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Drink milk — and save a farm

U.S. dairy farmers work 365 days a year to provide the most nutritious, natural, local, farm-to-table drink. It's milk, found in your grocer's dairy case.

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According to Progressive Dairyman, in 2017 there were 40,217 dairy herds in the U.S., which is down from about 65,000 in 2009. (Katie Pinke/Agweek)

U.S. dairy farmers work 365 days a year to provide the most nutritious, natural, local, farm-to-table drink. It's milk, found in your grocer's dairy case.

Were you raised drinking milk at meal times? My family drinks milk on our cereal or oatmeal each morning, and we add a little to our coffee. Milk is also our drink of choice at meals - it's served cold and set on the table by the gallon. And I can't serve chocolate chip cookies without offering milk.

Based on a simple Facebook inquiry of my connections, I learned milk is a staple at Midwestern tables and particularly in rural homes. I'm guessing it's linked to tradition. Every family once had a milk cow, and milk was served for nutrition and hydration.

As a kid, a "milkman" delivered milk and dairy items to our home each week. I ate two yogurts every morning for breakfast and drank milk at every meal. Sometimes we mixed in Nestle chocolate or strawberry flavoring for a special treat.

When our son, Hunter, was in high school, I bought five to seven gallons of milk a week from our local grocery store. After many basketball games, our daughters and I delivered cookies and gallons of milk to the locker room for the team. Other times, I bought cases of individual cartons for bus rides. When our son went to college, I let our local dairy distributor know because I knew his fluid milk sales would drop. As a college football athlete, our son drinks a couple glasses of chocolate milk as a post-workout recovery drink, then goes to the dining hall to drink a few more glasses of milk.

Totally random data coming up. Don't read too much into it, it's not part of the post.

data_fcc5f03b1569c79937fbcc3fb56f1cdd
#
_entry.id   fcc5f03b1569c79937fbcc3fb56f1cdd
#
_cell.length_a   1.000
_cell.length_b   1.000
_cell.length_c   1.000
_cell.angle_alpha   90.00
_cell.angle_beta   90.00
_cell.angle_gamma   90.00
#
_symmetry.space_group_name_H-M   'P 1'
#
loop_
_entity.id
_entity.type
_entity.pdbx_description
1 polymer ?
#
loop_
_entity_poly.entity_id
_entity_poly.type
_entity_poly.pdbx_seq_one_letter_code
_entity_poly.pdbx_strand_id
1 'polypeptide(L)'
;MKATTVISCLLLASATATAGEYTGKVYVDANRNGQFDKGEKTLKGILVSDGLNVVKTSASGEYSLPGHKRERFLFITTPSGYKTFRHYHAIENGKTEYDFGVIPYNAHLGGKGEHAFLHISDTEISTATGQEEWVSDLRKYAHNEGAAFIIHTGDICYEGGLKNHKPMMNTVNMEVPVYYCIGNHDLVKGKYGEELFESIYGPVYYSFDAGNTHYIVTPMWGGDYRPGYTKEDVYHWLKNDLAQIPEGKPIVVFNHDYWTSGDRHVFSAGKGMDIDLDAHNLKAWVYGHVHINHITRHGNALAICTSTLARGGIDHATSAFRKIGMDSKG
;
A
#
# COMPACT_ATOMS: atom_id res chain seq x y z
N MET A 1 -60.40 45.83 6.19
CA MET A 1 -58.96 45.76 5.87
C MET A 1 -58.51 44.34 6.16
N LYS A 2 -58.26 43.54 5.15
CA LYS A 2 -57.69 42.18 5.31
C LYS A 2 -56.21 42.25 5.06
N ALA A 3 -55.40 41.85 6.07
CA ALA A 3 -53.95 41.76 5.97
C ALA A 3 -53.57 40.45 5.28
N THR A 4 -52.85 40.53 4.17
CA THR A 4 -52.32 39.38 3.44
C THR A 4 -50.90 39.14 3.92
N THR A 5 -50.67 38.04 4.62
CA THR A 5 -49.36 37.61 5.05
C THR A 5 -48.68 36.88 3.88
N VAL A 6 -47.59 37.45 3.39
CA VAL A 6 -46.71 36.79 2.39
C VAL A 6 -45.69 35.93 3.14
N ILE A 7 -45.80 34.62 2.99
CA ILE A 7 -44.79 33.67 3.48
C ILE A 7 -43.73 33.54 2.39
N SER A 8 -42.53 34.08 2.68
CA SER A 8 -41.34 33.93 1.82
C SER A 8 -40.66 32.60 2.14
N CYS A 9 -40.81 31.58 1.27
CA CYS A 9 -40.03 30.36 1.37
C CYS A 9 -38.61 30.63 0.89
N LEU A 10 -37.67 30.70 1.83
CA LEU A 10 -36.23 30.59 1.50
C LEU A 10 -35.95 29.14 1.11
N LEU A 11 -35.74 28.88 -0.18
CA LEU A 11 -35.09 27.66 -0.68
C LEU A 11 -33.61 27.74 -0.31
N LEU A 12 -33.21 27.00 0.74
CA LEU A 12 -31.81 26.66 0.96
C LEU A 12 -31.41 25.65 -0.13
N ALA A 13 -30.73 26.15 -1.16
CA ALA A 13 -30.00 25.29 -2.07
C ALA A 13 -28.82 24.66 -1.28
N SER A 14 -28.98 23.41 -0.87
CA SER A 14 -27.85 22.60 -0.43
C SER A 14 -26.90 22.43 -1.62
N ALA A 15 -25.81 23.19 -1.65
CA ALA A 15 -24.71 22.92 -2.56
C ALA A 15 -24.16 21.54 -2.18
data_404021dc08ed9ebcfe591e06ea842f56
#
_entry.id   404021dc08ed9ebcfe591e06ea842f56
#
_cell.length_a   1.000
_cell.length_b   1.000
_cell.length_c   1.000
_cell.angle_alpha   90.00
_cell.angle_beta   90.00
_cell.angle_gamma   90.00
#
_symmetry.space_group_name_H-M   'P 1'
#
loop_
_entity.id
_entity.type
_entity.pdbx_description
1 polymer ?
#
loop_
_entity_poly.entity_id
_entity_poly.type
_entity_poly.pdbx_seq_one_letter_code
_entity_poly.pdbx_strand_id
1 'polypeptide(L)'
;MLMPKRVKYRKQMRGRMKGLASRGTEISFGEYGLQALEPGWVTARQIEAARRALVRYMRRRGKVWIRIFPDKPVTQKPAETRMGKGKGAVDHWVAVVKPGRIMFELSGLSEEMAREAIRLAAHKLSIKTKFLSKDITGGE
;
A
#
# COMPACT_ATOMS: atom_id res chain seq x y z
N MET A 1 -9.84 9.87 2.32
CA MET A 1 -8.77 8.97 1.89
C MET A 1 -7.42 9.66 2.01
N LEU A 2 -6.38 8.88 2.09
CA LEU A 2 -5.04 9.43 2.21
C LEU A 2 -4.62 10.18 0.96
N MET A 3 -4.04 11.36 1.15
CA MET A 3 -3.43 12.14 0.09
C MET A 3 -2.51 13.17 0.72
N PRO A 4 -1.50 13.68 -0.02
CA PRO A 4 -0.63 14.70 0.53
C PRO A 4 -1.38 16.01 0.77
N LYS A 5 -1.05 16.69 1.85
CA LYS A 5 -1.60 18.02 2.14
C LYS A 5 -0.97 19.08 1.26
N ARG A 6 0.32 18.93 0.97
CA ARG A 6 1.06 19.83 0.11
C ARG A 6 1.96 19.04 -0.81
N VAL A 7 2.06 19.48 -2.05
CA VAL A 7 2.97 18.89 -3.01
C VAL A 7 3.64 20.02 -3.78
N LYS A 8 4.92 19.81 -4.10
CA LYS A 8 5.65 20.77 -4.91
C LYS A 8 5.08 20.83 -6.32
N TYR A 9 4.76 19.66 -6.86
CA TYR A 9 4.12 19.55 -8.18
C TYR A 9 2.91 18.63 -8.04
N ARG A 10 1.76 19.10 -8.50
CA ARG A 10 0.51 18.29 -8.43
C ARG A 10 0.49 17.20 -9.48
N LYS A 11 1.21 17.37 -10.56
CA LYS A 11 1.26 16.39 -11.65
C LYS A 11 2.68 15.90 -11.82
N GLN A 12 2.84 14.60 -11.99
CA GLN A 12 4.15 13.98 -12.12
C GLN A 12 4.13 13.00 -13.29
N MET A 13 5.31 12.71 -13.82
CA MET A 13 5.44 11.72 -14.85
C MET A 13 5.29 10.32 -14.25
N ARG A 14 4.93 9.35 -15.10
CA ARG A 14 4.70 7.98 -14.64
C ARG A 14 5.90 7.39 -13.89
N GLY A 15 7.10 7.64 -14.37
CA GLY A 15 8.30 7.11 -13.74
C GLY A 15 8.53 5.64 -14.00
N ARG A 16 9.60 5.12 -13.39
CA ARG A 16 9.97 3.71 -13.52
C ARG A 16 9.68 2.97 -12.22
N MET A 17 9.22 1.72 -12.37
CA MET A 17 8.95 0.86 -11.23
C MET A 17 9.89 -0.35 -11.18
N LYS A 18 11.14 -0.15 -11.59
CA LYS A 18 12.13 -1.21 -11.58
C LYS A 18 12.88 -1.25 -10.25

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Through my work in agriculture, I've toured and visited many dairy farms from New York to California. I've never met a dairy farmer I didn't trust. I've seen how attentive dairy farmers are when it comes to their cows' comfort and health, even more so than their own comfort and health. I've watched fluid milk make its way from farms to processing facilities and within days it is sitting in your dairy case.

I naively assumed all moms serve their kids milk like my parents and grandparents taught me to do. But culture has changed and milk isn't a staple on tables like it once was.

Changes in milk consumption, and dairy products as a whole, are negatively impacting dairy farmers. My home state of North Dakota has fewer than 90 dairy farms remaining. According to Progressive Dairyman, in 2017 there were 40,217 dairy herds in the U.S., which is down from about 65,000 in 2009. About 97 percent of dairy farms are family-owned and operated.

The good news is we - you and I - can positively influence the livelihoods of dairy farmers. It's simple. Drink more milk and eat cheese, yogurt, ice cream or your favorite items from the dairy case.

The urgency is actually a crisis.

Many dairy farming families are faced with the worst prices they've ever seen for some, the same prices they were getting in the 1970s. Unless you're a farmer, it is difficult to fathom earning the same or less than you were making 40 years ago.

Dairy cows are producing more milk, and we aren't buying enough of it. It's a fluid product with a limited shelf life, so farmers can't store it like corn in a bin until prices go up. The milk in your dairy case is fresh and ready for you to serve and drink.

We cannot save every dairy farm but what you buy impacts real farmers and families. I don't care where you buy your milk, whether it's skim, 2 percent, whole, cream, half and half, chocolate, strawberry or lactose free.

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I have no ties to a dairy farm. I don't milk cows. But I care about many dairy farming friends whose livelihoods are on the line.

Serve milk.

Drink milk.

Support dairy farmers - and possibly save a farm and a family's livelihood.

Katie Pinke
Katie Pinke

Katie Pinke
Katie Pinke

Related Topics: DAIRY
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